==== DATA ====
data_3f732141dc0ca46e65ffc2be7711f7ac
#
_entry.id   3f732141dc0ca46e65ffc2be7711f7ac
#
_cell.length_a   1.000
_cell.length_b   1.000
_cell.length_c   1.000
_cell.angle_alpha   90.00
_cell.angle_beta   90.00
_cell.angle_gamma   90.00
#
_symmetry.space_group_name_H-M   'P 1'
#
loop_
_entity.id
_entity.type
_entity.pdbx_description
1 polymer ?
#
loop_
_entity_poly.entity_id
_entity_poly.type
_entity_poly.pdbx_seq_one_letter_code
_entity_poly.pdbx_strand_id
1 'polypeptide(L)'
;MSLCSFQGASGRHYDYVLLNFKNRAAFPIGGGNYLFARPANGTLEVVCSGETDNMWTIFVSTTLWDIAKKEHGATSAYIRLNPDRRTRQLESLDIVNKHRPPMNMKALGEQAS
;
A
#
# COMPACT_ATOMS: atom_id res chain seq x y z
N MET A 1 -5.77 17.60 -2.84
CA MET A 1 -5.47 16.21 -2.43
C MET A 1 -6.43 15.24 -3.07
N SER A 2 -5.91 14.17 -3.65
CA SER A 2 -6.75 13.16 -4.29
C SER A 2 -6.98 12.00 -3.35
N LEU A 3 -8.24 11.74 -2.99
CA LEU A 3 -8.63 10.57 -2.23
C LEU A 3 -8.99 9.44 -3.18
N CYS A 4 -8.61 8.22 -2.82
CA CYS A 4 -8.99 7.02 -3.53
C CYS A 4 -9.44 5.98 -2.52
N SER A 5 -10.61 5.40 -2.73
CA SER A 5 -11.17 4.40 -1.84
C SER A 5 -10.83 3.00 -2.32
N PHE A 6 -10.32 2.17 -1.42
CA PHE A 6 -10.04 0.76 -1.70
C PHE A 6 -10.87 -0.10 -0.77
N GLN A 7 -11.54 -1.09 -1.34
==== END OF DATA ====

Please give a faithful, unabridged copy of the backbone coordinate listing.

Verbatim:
data_3f732141dc0ca46e65ffc2be7711f7ac
#
_entry.id   3f732141dc0ca46e65ffc2be7711f7ac
#
_cell.length_a   1.000
_cell.length_b   1.000
_cell.length_c   1.000
_cell.angle_alpha   90.00
_cell.angle_beta   90.00
_cell.angle_gamma   90.00
#
_symmetry.space_group_name_H-M   'P 1'
#
loop_
_entity.id
_entity.type
_entity.pdbx_description
1 polymer ?
#
loop_
_entity_poly.entity_id
_entity_poly.type
_entity_poly.pdbx_seq_one_letter_code
_entity_poly.pdbx_strand_id
1 'polypeptide(L)'
;MSLCSFQGASGRHYDYVLLNFKNRAAFPIGGGNYLFARPANGTLEVVCSGETDNMWTIFVSTTLWDIAKKEHGATSAYIRLNPDRRTRQLESLDIVNKHRPPMNMKALGEQAS
;
A
#
# COMPACT_ATOMS: atom_id res chain seq x y z
N MET A 1 -5.77 17.60 -2.84
CA MET A 1 -5.47 16.21 -2.43
C MET A 1 -6.43 15.24 -3.07
N SER A 2 -5.91 14.17 -3.65
CA SER A 2 -6.75 13.16 -4.29
C SER A 2 -6.98 12.00 -3.35
N LEU A 3 -8.24 11.74 -2.99
CA LEU A 3 -8.63 10.57 -2.23
C LEU A 3 -8.99 9.44 -3.18
N CYS A 4 -8.61 8.22 -2.82
CA CYS A 4 -8.99 7.02 -3.53
C CYS A 4 -9.44 5.98 -2.52
N SER A 5 -10.61 5.40 -2.73
CA SER A 5 -11.17 4.40 -1.84
C SER A 5 -10.83 3.00 -2.32
N PHE A 6 -10.32 2.17 -1.42
CA PHE A 6 -10.04 0.76 -1.70
C PHE A 6 -10.87 -0.10 -0.77
N GLN A 7 -11.54 -1.09 -1.34